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October 23, 2009

A Photograph Is Just One Moment In Time

We traditionally illustrate articles with action shots of the winners, and there’s a nice photo of the Pessoa/USEF Medal Finals winner, Jessica Springsteen, on page 8.

But even though a photo might show you what Springsteen looks like, and what color her horse is, unfortunately, it won’t tell you why she won. That photo captures a fraction of a second over one fence, while the performance Springsteen turned in to win encompassed about 30 fences jumped in three rounds of judging. And in between those jumps there was quite a bit of cantering.

In a very strict sense, the term “equitation” describes the rider’s position on the horse, and the judges certainly look to see that each rider has a classic, correct position. But in 11 years of reporting on the Medal Finals I’ve seen that it’s the effectiveness of that correct position that’s really being judged.

Equitation finals aren’t about how prettily you can sit on a horse. The competition is about how smoothly and effortlessly you can negotiate a course, putting your horse in the best possible place to make the best possible effort over the next fence. By the time riders qualify for the finals, their basic form in the saddle is mostly confirmed, and there aren’t major position flaws. What separates the winners from the others is something more, however.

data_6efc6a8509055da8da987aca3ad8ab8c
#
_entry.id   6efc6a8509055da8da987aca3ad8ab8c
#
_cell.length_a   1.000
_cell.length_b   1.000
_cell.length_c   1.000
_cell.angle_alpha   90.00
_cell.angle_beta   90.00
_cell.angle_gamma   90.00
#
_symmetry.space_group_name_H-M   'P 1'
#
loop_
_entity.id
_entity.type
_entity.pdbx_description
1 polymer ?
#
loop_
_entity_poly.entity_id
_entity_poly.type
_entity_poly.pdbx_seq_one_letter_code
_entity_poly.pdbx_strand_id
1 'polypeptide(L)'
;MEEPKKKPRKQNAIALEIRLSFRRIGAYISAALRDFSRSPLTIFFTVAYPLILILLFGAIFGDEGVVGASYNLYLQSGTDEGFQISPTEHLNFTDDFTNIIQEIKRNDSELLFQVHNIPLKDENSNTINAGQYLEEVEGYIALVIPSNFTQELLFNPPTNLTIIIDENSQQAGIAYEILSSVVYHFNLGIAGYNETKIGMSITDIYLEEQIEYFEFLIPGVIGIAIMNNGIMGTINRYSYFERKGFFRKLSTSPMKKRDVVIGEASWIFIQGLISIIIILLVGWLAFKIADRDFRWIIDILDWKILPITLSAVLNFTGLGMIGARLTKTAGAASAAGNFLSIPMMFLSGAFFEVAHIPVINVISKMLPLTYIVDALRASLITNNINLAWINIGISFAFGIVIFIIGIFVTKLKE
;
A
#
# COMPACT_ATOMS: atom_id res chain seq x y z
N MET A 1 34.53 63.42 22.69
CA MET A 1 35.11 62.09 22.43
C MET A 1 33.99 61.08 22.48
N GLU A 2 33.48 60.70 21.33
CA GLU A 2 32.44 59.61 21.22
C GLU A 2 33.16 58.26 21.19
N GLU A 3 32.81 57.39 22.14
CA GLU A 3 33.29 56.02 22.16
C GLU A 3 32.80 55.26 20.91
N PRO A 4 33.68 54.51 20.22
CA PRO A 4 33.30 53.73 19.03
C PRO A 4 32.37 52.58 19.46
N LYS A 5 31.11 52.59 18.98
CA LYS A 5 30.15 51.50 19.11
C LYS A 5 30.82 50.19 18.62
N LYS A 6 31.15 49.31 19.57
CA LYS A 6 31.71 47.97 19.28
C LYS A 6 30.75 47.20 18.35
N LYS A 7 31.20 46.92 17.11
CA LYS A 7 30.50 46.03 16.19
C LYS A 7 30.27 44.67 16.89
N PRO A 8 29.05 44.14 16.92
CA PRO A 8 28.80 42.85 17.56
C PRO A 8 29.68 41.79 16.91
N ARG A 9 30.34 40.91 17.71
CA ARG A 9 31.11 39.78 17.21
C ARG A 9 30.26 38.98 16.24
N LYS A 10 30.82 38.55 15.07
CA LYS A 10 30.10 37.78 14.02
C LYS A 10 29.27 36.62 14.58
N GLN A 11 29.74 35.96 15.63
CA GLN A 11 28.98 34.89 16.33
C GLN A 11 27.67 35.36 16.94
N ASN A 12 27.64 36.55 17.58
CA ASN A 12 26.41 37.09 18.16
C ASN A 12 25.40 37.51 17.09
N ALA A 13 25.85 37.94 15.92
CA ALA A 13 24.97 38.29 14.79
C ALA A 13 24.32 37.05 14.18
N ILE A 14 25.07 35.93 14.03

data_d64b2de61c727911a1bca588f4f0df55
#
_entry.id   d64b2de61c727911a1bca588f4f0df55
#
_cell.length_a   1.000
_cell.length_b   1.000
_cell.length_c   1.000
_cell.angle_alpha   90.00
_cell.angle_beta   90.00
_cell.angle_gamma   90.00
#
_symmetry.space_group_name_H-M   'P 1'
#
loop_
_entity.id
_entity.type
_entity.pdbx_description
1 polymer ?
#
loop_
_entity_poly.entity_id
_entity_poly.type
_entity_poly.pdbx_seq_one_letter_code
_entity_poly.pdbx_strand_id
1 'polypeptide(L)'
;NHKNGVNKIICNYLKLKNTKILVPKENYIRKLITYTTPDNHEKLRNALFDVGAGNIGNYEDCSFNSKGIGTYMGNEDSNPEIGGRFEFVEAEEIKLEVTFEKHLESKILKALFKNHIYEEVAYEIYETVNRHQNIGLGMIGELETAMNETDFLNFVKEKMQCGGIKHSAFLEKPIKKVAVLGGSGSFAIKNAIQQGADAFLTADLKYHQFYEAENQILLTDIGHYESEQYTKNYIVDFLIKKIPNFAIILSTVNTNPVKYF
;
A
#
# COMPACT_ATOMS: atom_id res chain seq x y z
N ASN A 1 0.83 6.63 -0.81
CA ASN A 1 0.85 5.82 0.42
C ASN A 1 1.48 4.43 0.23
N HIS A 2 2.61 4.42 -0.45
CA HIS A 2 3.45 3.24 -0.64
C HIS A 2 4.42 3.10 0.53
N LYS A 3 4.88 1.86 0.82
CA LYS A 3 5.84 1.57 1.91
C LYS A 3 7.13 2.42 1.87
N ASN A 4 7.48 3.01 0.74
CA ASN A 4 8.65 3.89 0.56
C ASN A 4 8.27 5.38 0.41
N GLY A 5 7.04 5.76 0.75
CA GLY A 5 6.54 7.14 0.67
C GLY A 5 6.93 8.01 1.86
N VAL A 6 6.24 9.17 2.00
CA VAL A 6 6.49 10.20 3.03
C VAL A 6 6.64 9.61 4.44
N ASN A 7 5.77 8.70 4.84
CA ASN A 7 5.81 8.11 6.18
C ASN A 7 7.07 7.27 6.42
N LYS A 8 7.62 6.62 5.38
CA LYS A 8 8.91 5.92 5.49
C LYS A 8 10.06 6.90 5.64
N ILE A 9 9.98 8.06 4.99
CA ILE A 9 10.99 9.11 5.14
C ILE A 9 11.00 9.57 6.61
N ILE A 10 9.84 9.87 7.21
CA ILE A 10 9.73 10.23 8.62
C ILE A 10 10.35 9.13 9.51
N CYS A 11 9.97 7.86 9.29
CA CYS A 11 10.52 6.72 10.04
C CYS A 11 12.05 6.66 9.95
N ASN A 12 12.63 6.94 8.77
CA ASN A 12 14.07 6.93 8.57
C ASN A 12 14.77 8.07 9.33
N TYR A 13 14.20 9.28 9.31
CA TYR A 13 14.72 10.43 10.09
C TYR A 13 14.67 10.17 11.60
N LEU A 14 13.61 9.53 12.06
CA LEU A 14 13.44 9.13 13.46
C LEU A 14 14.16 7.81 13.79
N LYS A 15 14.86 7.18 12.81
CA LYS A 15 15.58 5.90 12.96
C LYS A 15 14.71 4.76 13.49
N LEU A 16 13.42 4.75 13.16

My fellow intrepid reporter at the Medal Finals, Mollie Bailey, captured it. She glanced up from her computer at a rider cantering around the course, and said to me, “It’s funny, you can tell if they’re going to be good or not just by watching them canter for three strides.”

It was an offhand comment, but it really stood out to me because it’s true. The essence of what makes a rider win the equitation finals is her authority and control over her horse’s canter—everywhere on course. Even if you’re technically in the perfect position, if your horse falls into the turn on his forehand, or if you don’t have him in front of your leg to a combination with a forward distance, you’re not going to win.

The riders who make the stand-by list know exactly where each hoof is going to fall every stride and exactly how far away they are from the next jump at all times. There’s a steady, rhythmic, forward pace to their course, with no major changes of tempo or speed. They don’t make obvious striding adjustments but subtly adjust their horse’s stride to meet the fences exactly right. And there’s an overall sense of calm assurance to their rounds.

The goal of all this testing—and something that sometimes gets lost in the debates—is getting the horse to the jump at a distance, pace and balance that allows him to shape a beautiful bascule and clear the fence safely. It’s not enough to pose in the air over a jump if the approach you rode prevented your horse from jumping his best.

Riding a forward, straight and balanced canter is the key to winning an equitation final. If you get the canter right, the jumps just happen. That’s what equitation, and riding, is all about.

So, when you read about this fall’s equitation winners, check out their photos and know that that one moment wasn’t solely what the judges were judging—it was countless moments before and after as well.